Standard US English Dialect?

Laurence Horn laurence.horn at YALE.EDU
Tue Apr 15 13:37:59 UTC 2008

At 7:41 AM +0200 4/15/08, Dennis Preston wrote:
>Indeed. I have three nephews who grew up right on the Bethesda border
>with DC. WI mother and CA father. They were distinct from both (no
>NCS; no low-back merger) but otherwise unremarkable. Odd I never
>thought much about them. Plenty of tapes of the little buggers (now
>full-grown); maybe I'll give an ear (well, a machine).

Supportive evidence here, in the form of my own two nieces, now 23
and 20, who grew up in Bethesda, with a NY (LI) father and MI
(Detroit suburbs) mother, who also speak with non-descript (to my
ear) current features.  (That is, the girls do; their parents still
have regionally integral speech characteristics.)  I'll listen too,
but they definitely lack anything as noticeable as my daughter (age
23)'s Connecticutisms (e.g. the glottalizing of intervocalic /t/ in
[kI?In], New [brI?In]).  The older niece and my daughter are now
neighbors in Williamsburg, Brooklyn; I'll check back periodically on
whether that ends up affecting their pronunciations but it's probably
too late to matter.


>>---------------------- Information from the mail header
>>Sender:       American Dialect Society <ADS-L at LISTSERV.UGA.EDU>
>>Poster:       RonButters at AOL.COM
>>Subject:      Standard US English Dialect?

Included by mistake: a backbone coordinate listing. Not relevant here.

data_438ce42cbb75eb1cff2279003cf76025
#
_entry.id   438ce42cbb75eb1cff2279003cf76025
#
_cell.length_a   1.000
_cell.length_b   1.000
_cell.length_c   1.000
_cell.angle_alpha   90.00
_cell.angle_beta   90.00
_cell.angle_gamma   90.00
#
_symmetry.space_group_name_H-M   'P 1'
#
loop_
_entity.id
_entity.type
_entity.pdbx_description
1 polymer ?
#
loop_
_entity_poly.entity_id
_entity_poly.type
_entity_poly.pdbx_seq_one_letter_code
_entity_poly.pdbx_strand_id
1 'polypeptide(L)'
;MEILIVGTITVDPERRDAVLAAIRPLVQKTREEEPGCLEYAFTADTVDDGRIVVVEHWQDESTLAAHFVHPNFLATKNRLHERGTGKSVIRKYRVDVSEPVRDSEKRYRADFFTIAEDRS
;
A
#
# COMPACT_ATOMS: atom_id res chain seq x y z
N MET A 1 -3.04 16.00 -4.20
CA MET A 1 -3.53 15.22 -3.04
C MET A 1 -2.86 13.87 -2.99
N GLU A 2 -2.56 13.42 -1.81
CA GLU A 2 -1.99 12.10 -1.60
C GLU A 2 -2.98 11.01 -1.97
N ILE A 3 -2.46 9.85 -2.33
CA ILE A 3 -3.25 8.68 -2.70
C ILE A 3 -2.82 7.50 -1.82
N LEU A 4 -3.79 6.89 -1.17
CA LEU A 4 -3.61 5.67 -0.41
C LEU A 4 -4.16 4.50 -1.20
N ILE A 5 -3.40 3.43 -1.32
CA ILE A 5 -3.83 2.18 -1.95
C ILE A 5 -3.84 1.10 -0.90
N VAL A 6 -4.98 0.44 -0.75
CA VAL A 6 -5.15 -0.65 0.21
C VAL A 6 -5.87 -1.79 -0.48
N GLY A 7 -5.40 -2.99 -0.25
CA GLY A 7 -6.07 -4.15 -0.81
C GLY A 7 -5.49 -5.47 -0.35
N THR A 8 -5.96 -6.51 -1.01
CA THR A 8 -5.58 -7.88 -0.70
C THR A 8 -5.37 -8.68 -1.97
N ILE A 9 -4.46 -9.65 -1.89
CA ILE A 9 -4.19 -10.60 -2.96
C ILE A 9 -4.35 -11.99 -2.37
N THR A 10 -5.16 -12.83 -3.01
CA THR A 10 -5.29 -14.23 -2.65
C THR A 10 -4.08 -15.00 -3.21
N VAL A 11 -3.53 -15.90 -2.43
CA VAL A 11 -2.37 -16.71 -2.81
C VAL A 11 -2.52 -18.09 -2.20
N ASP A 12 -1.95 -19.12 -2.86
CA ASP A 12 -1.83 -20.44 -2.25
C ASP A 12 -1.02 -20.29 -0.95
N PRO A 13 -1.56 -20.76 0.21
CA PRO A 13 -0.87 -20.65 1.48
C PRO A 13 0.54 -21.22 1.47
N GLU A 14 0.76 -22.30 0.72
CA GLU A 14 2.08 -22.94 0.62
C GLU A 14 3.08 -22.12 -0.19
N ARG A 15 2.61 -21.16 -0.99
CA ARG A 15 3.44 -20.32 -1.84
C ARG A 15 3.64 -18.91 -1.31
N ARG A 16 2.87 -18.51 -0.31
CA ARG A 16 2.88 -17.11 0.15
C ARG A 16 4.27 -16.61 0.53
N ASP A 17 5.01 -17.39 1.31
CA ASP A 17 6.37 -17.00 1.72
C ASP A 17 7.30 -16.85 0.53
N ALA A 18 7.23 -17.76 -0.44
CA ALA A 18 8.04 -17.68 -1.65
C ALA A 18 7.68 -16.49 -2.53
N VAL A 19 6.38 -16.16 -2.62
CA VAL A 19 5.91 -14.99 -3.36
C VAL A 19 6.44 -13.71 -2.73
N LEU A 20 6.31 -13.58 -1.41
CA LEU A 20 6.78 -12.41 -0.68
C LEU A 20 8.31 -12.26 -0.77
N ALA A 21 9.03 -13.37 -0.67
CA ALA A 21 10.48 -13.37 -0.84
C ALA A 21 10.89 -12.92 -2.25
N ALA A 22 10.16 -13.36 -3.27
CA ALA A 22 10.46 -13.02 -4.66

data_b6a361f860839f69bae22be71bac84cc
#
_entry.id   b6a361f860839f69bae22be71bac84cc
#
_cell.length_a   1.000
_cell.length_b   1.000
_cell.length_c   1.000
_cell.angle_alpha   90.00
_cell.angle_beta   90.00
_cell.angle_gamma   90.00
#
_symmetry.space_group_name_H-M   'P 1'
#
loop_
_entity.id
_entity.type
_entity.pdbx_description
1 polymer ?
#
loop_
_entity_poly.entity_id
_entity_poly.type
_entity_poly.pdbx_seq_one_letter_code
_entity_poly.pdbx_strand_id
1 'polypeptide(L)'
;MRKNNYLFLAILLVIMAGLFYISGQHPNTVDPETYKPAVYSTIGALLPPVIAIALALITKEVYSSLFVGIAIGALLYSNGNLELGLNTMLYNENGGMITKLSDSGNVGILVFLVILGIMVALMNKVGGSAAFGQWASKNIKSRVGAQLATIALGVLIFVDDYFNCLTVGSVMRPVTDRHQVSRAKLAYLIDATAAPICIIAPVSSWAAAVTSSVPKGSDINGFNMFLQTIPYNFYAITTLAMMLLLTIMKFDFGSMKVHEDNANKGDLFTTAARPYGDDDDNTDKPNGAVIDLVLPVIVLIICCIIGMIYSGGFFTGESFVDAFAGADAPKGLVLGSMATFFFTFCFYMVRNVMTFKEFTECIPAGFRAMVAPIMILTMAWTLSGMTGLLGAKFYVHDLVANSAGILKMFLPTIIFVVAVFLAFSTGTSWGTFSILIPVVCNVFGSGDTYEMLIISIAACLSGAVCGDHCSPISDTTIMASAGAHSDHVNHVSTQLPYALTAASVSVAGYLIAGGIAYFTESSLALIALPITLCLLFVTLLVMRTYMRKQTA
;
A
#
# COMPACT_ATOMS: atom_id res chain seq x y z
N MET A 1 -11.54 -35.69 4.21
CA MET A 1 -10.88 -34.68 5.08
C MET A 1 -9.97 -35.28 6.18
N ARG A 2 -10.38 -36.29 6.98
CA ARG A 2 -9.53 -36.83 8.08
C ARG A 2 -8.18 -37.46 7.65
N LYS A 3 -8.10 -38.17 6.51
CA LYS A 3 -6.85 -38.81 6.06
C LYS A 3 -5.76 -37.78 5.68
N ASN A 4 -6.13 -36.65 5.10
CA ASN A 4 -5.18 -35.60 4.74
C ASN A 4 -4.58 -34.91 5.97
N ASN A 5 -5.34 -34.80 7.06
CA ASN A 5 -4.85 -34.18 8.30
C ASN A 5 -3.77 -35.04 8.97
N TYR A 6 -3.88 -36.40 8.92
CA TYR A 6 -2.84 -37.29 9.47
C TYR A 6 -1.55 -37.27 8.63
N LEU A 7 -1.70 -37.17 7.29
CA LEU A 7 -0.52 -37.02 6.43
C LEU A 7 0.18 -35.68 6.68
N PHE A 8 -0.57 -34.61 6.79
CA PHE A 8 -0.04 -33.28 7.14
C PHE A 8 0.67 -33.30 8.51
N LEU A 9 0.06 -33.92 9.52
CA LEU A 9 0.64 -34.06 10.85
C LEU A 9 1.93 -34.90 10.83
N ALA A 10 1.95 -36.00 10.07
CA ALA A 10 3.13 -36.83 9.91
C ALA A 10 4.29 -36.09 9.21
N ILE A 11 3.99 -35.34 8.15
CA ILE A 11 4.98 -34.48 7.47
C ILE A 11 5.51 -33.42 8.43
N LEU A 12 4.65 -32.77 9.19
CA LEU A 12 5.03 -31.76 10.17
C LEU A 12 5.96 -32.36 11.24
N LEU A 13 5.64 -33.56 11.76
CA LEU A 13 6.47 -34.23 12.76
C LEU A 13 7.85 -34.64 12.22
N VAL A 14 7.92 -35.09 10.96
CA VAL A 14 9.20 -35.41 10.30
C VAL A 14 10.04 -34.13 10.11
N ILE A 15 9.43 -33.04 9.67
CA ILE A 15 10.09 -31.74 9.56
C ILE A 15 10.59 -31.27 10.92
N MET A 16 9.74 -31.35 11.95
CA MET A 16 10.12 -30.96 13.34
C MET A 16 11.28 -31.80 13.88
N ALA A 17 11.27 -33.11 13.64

>>DC is also such a mixing bowl that one tends to get a lot of leveling, right?
>>Particularly in the suburbs. Over the years, when I couldn't place a white
>>Duke student's accent, I would guess "DC suburbs" and very often
>>got it right.
>>(African American and even Asian students were generally much more
>>difficult to
>>place, for a variety of sociolinguistic reasons.) Of course, Duke has a lot
>>of students from the DC suburbs, but Duke also gets a lot of students from
>>suburban Chicago, Detroit, Cleveland, Pittsburgh, etc.
>>In a message dated 4/14/08 11:45:24 AM, preston at MSU.EDU writes:
>>>  Yes, DC always does surprisingly well, but the East Coaster the South
>>>  is the better it does as well. SC higher than GA, GA higher than AL,
>>>  etc....We actually have some qualitative evidence for this; some of
>>>  the fieldworkers asked respondents why they ranked the DC area so
>>>  high, and many said that they figured good English was spoke in the
>>>  capital. This seemed truer of southern and south midland respondents
>>>  than of northern ones (who know they speak the best English).
>>>  dInIs
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>>The American Dialect Society -
>Dennis R. Preston
>University Distinguished Professor
>Department of English
>Morrill Hall 15-C
>Michigan State University
>East Lansing, MI 48864 USA
>The American Dialect Society -

The American Dialect Society -

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